The Cy Crumley Scrapbook
ET&WNC Railroad

Tour 1: Tribute to Cy and Ruth


Your host and narrator for this tour is Ken Riddle, close personal friend of Cy Crumley, legendary conductor of this great railroad. From 1906 until 1960, Cy worked on the ET&WNC as Brakeman and Conductor.
This is his scrapbook of those years and his story.


Click on each photo to see a larger view.

Taking Tickets
Date: 1938

Here is my favorite picture of Mr Crumley.  It was posed for the press in 1938, the year that Universal Studios made the "Tennessee Tweetsie" movie.  The movie is available to be seen at the Archives of Appalachia at East Tennessee State University.

Note: ET&WNC tickets were validated with a heart-shaped punch designed by Cy Crumley that signified the spirit and service provided by the railway to generations of Appalachian residents.
Dubbed the "Railway with a Heart" - Cy and other railroad personnel were known to do shopping for mountain residents of Roan Mountain or Elk Park while in Johnson City and often to carry passengers for free during the Great Depression - "We are going that way anyway, come along and ride...." In 1938, recognizing the uniqueness of the ET&WNC and its service level to mountain residents, Universal Studios produced the film titled "Tennessee Tweetsie." View a map of the Tweetsie Railroad line from Johnson City, Tennessee to Boone, North Carolina.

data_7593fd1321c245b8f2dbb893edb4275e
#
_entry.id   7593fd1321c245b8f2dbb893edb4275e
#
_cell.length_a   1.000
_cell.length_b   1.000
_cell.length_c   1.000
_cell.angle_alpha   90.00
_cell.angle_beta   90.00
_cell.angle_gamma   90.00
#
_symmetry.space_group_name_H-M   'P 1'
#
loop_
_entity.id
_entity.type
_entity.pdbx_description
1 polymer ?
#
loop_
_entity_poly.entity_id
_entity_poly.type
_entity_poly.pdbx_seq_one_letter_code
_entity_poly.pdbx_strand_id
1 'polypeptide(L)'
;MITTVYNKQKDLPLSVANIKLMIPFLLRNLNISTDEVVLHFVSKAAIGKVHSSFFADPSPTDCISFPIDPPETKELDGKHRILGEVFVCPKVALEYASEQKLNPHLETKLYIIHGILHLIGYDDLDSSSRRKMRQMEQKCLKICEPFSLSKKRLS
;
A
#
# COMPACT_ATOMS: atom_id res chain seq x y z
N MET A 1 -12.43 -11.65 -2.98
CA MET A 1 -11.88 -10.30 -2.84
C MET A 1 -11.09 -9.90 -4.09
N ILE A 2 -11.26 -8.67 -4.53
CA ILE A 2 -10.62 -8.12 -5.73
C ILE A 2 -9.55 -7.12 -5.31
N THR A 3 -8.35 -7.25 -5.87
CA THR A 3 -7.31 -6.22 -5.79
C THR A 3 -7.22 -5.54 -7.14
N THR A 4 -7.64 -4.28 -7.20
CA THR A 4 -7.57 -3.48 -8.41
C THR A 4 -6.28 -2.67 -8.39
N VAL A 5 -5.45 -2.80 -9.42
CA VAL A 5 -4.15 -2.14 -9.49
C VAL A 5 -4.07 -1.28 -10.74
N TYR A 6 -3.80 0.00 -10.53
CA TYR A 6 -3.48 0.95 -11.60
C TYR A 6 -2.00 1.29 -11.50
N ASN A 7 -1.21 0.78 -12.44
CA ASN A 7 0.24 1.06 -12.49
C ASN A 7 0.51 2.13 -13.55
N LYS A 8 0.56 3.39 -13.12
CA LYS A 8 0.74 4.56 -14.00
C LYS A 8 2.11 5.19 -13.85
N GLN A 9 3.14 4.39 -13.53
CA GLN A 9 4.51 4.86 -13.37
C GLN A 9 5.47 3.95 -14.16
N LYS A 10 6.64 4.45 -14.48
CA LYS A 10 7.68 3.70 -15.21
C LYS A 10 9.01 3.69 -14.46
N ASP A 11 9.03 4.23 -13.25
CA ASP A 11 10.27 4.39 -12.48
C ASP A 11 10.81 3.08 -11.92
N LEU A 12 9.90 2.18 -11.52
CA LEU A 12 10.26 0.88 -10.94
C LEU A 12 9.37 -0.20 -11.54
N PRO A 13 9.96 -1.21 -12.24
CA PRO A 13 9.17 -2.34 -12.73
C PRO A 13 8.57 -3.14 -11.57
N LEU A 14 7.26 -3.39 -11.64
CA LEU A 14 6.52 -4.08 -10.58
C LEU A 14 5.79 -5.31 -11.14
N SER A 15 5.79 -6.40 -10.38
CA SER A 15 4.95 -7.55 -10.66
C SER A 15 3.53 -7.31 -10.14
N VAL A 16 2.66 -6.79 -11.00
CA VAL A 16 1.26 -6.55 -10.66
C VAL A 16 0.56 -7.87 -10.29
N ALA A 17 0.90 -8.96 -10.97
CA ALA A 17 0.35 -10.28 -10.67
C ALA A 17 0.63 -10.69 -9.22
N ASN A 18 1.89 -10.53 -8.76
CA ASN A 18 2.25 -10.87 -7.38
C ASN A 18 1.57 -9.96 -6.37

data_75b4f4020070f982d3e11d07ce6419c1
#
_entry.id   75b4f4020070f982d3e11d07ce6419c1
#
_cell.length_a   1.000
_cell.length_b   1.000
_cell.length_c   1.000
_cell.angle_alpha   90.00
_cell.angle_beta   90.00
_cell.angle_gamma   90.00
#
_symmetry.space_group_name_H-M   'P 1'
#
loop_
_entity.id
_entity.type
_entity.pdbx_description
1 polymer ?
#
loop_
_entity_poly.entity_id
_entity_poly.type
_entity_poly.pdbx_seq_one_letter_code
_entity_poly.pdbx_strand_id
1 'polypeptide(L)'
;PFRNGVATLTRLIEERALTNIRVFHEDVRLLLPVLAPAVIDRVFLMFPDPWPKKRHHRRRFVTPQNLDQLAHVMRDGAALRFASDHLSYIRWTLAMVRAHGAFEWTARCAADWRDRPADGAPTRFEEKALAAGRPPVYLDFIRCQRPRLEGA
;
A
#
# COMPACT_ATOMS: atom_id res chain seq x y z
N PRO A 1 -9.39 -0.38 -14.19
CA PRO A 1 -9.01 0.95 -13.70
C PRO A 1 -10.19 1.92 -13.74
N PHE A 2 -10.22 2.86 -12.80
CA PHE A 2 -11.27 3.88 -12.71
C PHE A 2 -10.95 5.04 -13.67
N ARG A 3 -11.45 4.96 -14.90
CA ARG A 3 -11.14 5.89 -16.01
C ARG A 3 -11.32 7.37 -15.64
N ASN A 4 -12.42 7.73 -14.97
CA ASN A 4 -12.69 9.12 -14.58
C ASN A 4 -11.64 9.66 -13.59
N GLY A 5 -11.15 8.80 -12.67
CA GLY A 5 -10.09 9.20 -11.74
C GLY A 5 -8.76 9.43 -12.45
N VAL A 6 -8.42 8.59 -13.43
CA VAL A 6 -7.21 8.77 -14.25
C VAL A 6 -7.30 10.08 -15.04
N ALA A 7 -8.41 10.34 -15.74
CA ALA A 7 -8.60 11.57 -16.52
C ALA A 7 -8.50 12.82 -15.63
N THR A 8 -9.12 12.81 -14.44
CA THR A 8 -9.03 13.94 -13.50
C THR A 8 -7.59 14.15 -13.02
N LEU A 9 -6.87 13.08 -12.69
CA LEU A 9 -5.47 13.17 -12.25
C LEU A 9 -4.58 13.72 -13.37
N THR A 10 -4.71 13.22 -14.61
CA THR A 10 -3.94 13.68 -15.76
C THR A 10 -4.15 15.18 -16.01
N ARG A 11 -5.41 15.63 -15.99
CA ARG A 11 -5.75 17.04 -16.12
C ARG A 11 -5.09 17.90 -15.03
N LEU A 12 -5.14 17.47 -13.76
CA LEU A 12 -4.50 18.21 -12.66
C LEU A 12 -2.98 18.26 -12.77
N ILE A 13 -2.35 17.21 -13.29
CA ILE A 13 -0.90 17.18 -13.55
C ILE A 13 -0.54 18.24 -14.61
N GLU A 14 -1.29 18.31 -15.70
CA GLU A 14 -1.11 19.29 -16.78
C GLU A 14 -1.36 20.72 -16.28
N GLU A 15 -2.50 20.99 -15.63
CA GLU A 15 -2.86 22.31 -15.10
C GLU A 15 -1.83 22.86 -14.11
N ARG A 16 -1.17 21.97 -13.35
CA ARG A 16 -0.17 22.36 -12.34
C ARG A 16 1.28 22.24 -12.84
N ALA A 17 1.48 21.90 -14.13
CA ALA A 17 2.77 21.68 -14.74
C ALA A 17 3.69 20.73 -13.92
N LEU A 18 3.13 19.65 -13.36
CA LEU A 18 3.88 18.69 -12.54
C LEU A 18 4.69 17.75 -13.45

Cy in
Johnson City
Date: 1939

Here is Mr. Crumley, his daughter, Ruth Tupper, and Ruth's daughter Jenny Lou Miller at the Johnson City Depot in 1939.  The passenger train originated in Boone every morning and got to Johnson City around lunchtime, in time to meet the Southern and Clinchfield passenger trains.  The narrow gauge ET&WNC departed back to Boone after lunch.  This picture was made at lunchtime Ruth said.  She brought her dad clean clothes and a home cooked lunch that day. In the video clip above, Ruth kisses her Dad twice in the "Tennessee Tweetsie" newsreel movie.  Mr. Crumley was afraid his wife would get mad at him if some movie girl kissed him, so Ruth got the job.  You can see "Tennessee Tweetsie" at the ETSU Archives of Appalachia.



Cy with the Girls
Date: 1938

Mr. Crumley had this shot titled "Conductor Crumley Entertains Some of His Passengers".  Engineer Sherman Pippin looks out of Number 11 at Pardee Point in Doe River Gorge.  This is from 1938 on the press run. 

Mr. Crumley is standing on the rail to make himself taller than the girls.  This was about the time Universal Pictures made "Tennessee Tweetsie."  His daughter Ruth and some of her friends were in the movie with him.  They re-enacted the train stopping along the line for Mr. Crumley to deliver a package of something from Johnson City to two mountain girls up at White Rock, and Ruth and one of her friends played the girls.